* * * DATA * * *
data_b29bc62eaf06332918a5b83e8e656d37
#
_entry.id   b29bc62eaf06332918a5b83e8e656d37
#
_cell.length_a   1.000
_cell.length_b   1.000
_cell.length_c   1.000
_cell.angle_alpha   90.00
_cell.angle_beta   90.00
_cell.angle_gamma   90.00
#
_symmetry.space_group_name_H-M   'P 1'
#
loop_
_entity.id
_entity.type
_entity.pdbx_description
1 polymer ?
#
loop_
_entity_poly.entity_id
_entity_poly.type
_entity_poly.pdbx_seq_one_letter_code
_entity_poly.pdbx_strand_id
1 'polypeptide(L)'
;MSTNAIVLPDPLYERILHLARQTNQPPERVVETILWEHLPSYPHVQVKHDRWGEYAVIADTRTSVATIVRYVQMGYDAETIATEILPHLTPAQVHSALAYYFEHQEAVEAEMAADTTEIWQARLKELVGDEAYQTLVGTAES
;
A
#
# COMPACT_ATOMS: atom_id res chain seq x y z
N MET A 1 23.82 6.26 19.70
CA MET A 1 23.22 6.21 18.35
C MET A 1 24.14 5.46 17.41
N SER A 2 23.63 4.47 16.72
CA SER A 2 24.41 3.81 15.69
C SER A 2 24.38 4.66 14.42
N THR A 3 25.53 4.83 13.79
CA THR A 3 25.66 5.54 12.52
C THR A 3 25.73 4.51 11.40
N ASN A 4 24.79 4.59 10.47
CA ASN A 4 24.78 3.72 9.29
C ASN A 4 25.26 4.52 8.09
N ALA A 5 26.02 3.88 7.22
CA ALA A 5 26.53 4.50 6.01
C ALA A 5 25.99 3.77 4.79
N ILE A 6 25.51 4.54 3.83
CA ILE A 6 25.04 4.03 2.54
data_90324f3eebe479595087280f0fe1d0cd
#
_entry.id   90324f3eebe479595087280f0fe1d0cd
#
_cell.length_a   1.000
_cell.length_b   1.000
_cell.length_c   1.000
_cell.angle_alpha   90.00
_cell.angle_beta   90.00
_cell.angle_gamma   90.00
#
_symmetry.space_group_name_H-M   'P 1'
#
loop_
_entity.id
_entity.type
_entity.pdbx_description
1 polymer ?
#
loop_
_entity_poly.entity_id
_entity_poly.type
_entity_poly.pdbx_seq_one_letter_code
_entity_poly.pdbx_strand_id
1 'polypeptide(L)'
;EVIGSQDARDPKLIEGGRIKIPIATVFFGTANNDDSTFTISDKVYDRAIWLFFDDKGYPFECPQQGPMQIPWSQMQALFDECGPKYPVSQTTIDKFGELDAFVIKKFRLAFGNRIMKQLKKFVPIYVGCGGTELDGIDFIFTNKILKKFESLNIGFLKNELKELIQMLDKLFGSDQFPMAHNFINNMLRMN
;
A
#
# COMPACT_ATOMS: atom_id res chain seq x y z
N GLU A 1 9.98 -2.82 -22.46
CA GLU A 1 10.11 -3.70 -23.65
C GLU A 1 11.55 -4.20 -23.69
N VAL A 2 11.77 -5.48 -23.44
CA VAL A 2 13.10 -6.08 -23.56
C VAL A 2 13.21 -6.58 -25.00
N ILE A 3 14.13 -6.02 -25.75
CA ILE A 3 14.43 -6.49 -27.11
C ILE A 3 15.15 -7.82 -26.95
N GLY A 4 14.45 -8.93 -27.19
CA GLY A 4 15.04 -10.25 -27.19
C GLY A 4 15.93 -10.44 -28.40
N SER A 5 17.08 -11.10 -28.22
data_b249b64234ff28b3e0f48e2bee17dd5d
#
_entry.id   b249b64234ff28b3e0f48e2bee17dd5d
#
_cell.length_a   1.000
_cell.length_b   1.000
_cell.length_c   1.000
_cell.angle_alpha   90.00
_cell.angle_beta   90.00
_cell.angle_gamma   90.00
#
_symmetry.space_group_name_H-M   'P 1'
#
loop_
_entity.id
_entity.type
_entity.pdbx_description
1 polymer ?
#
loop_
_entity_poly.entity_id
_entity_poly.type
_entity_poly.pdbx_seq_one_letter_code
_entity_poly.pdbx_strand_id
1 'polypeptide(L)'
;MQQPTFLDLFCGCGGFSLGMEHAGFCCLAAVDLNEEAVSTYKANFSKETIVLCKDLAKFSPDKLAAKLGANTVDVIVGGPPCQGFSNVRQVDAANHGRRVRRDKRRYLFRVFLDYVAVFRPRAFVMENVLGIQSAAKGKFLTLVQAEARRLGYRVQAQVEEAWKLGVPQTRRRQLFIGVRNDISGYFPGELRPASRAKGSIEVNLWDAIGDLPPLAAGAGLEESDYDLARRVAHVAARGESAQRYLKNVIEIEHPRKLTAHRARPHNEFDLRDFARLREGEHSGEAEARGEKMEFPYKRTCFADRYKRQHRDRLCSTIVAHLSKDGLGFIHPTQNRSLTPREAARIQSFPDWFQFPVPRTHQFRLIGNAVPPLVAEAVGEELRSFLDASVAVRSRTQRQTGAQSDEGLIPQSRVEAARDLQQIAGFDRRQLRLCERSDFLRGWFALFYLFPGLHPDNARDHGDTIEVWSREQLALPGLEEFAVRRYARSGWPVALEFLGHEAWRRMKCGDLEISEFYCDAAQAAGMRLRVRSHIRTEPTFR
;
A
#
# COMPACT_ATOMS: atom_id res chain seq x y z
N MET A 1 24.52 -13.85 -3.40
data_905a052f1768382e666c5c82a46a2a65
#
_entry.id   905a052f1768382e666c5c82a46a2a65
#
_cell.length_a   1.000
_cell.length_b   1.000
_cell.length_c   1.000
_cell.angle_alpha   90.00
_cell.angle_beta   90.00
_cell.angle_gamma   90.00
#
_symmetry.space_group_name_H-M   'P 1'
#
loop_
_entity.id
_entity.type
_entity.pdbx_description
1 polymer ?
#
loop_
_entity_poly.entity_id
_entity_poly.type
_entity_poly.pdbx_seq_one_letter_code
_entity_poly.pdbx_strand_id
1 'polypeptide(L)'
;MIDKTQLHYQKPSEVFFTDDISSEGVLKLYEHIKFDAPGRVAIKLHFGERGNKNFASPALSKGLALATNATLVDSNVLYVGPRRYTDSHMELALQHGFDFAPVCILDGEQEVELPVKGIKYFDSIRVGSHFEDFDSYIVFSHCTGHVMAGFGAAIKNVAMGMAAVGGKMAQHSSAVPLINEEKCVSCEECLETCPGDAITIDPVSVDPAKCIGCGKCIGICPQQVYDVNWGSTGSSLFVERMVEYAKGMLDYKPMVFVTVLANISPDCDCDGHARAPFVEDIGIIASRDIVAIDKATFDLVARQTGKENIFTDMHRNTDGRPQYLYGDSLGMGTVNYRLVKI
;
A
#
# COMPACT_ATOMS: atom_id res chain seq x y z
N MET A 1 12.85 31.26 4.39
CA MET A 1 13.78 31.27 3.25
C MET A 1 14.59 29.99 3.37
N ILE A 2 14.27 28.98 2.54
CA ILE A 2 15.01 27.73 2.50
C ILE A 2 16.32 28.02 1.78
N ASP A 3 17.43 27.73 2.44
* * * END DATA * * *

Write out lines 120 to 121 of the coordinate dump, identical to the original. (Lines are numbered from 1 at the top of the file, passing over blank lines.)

# COMPACT_ATOMS: atom_id res chain seq x y z
N MET A 1 24.52 -13.85 -3.40